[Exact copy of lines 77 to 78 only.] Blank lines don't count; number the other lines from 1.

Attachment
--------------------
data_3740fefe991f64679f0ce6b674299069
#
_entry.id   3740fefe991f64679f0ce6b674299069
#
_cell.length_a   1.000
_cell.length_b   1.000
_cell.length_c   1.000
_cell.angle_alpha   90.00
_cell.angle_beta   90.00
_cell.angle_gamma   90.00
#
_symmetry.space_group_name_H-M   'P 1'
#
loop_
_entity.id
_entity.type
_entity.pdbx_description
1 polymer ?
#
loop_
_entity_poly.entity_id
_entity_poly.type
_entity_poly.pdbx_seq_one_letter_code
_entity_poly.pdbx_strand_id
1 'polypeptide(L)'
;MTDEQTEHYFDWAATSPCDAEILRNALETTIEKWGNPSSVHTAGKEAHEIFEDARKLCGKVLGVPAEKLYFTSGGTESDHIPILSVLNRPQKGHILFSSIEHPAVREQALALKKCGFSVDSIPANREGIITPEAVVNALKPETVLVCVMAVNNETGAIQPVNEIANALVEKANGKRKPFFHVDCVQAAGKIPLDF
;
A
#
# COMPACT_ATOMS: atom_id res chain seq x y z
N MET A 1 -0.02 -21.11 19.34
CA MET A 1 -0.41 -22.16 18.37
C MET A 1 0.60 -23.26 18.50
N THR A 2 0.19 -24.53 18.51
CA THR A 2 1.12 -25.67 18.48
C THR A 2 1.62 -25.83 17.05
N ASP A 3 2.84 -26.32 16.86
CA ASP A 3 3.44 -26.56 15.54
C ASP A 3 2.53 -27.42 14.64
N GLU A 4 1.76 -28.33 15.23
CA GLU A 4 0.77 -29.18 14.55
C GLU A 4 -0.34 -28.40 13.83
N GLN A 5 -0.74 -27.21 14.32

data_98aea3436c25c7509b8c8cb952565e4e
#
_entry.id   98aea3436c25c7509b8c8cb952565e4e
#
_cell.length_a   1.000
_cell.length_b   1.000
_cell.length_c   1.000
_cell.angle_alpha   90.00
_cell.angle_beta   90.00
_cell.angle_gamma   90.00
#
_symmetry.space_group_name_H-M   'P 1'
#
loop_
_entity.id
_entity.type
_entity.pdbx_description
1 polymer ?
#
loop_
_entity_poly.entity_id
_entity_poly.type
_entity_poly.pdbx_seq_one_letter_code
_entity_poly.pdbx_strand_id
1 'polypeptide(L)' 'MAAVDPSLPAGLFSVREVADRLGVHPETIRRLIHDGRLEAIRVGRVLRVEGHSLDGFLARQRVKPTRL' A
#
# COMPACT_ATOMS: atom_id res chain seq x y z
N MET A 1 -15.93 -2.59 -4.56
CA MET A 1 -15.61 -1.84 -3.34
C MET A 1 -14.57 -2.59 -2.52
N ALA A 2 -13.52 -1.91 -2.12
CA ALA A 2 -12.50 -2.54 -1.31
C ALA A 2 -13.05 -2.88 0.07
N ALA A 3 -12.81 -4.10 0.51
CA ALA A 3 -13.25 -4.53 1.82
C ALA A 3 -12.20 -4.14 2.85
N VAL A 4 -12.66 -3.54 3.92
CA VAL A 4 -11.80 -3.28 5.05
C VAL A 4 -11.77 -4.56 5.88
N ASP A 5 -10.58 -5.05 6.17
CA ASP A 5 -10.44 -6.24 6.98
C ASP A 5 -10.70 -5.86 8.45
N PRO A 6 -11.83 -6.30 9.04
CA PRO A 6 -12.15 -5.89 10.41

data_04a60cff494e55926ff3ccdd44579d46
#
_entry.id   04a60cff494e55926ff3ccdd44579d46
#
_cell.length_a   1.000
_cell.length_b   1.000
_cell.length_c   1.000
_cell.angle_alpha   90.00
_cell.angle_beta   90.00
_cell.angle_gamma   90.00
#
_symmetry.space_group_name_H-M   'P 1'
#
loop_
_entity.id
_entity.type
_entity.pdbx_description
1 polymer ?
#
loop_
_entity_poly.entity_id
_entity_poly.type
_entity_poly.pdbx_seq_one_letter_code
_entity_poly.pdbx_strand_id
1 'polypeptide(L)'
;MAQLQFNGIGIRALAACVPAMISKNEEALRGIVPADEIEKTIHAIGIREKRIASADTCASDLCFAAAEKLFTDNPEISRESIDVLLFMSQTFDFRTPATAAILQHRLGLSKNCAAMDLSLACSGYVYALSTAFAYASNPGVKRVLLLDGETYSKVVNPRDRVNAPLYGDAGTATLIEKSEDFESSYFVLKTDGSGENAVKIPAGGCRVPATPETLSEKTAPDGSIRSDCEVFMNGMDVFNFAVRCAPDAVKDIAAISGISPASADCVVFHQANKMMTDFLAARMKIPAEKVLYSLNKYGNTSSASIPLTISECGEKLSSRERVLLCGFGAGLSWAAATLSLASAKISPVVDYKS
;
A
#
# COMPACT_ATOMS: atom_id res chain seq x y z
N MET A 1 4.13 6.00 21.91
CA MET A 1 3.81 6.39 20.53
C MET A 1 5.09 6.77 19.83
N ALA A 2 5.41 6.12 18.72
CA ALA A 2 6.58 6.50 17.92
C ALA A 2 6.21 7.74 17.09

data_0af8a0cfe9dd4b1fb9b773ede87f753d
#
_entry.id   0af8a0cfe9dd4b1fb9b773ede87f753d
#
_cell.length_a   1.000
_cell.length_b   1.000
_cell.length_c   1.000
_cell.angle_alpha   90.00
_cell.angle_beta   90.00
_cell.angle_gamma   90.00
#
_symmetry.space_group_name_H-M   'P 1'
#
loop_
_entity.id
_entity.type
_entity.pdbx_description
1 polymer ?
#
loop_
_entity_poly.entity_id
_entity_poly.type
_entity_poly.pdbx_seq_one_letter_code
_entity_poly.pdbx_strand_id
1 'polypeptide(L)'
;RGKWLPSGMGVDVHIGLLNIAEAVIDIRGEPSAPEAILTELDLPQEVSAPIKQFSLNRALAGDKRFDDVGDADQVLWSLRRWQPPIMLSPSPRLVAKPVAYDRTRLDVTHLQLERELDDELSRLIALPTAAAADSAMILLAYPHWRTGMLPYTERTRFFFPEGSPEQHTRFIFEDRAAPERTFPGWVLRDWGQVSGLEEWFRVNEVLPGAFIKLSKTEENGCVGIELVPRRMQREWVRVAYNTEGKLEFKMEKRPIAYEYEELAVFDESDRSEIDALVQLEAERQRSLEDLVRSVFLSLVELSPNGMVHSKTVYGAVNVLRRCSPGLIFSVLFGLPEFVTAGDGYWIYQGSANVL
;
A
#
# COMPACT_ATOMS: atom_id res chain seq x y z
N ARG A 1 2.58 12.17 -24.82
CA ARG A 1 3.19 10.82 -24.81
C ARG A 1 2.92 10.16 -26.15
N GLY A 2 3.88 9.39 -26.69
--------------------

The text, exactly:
N ALA A 3 -12.81 -4.10 0.51
CA ALA A 3 -13.25 -4.53 1.82